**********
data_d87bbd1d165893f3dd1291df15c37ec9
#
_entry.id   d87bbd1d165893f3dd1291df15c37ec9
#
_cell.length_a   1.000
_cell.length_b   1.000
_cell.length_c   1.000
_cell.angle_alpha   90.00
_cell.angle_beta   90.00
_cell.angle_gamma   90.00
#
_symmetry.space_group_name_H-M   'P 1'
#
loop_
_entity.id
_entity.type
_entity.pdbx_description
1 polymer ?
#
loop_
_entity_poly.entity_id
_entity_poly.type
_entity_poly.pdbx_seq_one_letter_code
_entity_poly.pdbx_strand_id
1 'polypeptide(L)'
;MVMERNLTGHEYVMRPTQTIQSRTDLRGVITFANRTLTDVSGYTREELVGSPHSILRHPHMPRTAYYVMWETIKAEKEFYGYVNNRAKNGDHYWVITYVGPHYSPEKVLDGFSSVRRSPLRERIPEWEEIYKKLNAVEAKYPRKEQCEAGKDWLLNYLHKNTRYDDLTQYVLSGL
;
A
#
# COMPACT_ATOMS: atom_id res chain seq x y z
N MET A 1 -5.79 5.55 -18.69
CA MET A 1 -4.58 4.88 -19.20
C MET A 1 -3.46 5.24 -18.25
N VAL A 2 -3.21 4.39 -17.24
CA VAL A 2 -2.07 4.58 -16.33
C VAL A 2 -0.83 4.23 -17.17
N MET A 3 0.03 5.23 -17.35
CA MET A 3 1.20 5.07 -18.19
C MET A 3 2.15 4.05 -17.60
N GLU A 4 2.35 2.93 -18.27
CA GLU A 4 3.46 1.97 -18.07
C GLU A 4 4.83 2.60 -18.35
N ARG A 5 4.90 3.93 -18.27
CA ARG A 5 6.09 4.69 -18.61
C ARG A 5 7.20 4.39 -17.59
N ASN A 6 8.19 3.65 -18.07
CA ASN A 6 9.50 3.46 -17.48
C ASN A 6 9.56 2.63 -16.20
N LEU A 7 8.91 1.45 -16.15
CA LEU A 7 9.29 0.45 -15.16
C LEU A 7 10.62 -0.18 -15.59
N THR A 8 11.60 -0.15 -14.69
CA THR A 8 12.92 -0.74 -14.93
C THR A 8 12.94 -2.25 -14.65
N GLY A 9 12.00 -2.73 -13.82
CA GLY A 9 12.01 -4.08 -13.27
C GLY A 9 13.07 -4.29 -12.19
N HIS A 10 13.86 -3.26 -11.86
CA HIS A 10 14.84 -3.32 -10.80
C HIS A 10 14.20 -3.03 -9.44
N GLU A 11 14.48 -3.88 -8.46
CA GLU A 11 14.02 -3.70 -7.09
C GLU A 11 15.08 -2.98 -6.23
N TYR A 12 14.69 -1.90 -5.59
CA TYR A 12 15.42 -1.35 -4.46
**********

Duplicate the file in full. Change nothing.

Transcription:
data_d87bbd1d165893f3dd1291df15c37ec9
#
_entry.id   d87bbd1d165893f3dd1291df15c37ec9
#
_cell.length_a   1.000
_cell.length_b   1.000
_cell.length_c   1.000
_cell.angle_alpha   90.00
_cell.angle_beta   90.00
_cell.angle_gamma   90.00
#
_symmetry.space_group_name_H-M   'P 1'
#
loop_
_entity.id
_entity.type
_entity.pdbx_description
1 polymer ?
#
loop_
_entity_poly.entity_id
_entity_poly.type
_entity_poly.pdbx_seq_one_letter_code
_entity_poly.pdbx_strand_id
1 'polypeptide(L)'
;MVMERNLTGHEYVMRPTQTIQSRTDLRGVITFANRTLTDVSGYTREELVGSPHSILRHPHMPRTAYYVMWETIKAEKEFYGYVNNRAKNGDHYWVITYVGPHYSPEKVLDGFSSVRRSPLRERIPEWEEIYKKLNAVEAKYPRKEQCEAGKDWLLNYLHKNTRYDDLTQYVLSGL
;
A
#
# COMPACT_ATOMS: atom_id res chain seq x y z
N MET A 1 -5.79 5.55 -18.69
CA MET A 1 -4.58 4.88 -19.20
C MET A 1 -3.46 5.24 -18.25
N VAL A 2 -3.21 4.39 -17.24
CA VAL A 2 -2.07 4.58 -16.33
C VAL A 2 -0.83 4.23 -17.17
N MET A 3 0.03 5.23 -17.35
CA MET A 3 1.20 5.07 -18.19
C MET A 3 2.15 4.05 -17.60
N GLU A 4 2.35 2.93 -18.27
CA GLU A 4 3.46 1.97 -18.07
C GLU A 4 4.83 2.60 -18.35
N ARG A 5 4.90 3.93 -18.27
CA ARG A 5 6.09 4.69 -18.61
C ARG A 5 7.20 4.39 -17.59
N ASN A 6 8.19 3.65 -18.07
CA ASN A 6 9.50 3.46 -17.48
C ASN A 6 9.56 2.63 -16.20
N LEU A 7 8.91 1.45 -16.15
CA LEU A 7 9.29 0.45 -15.16
C LEU A 7 10.62 -0.18 -15.59
N THR A 8 11.60 -0.15 -14.69
CA THR A 8 12.92 -0.74 -14.93
C THR A 8 12.94 -2.25 -14.65
N GLY A 9 12.00 -2.73 -13.82
CA GLY A 9 12.01 -4.08 -13.27
C GLY A 9 13.07 -4.29 -12.19
N HIS A 10 13.86 -3.26 -11.86
CA HIS A 10 14.84 -3.32 -10.80
C HIS A 10 14.20 -3.03 -9.44
N GLU A 11 14.48 -3.88 -8.46
CA GLU A 11 14.02 -3.70 -7.09
C GLU A 11 15.08 -2.98 -6.23
N TYR A 12 14.69 -1.90 -5.59
CA TYR A 12 15.42 -1.35 -4.46